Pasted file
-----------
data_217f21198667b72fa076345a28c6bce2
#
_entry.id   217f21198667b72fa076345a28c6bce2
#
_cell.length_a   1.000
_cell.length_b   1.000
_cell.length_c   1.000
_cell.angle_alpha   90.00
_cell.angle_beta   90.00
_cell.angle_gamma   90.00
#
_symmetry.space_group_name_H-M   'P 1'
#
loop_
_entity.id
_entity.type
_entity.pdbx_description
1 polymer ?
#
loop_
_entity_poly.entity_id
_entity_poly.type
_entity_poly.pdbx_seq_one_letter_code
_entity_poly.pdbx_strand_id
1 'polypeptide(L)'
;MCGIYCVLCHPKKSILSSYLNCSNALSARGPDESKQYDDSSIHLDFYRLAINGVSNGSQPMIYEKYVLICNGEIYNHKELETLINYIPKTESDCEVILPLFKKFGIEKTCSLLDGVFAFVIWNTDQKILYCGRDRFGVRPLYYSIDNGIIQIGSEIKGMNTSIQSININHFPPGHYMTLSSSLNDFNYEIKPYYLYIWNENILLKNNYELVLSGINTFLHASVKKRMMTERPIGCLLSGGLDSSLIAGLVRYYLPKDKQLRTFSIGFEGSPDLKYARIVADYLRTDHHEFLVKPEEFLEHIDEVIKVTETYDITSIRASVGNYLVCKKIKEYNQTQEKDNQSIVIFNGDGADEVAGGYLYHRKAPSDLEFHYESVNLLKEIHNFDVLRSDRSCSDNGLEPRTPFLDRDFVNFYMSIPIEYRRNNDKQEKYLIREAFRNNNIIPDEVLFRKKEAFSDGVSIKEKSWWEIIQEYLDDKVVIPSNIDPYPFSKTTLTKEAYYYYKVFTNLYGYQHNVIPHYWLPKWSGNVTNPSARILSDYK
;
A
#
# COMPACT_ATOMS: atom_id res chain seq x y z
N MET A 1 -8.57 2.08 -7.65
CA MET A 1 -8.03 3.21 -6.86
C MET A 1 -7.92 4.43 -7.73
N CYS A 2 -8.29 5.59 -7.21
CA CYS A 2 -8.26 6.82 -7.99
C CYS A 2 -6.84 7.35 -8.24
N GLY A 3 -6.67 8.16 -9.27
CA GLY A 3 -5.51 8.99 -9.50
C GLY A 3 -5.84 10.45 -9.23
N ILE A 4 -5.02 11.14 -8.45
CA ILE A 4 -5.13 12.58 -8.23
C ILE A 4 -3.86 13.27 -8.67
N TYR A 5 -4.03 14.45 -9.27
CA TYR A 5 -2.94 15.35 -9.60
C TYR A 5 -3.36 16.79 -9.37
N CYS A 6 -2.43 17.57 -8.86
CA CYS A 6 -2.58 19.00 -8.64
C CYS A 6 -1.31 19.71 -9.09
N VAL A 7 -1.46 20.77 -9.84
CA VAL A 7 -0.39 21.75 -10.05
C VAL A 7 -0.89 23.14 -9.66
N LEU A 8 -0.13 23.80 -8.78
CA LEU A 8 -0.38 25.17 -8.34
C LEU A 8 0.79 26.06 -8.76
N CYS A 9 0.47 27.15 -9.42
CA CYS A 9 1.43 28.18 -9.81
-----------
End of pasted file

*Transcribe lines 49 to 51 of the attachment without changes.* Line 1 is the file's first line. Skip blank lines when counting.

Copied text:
N VAL A 7 -1.46 20.77 -9.84
CA VAL A 7 -0.39 21.75 -10.05
C VAL A 7 -0.89 23.14 -9.66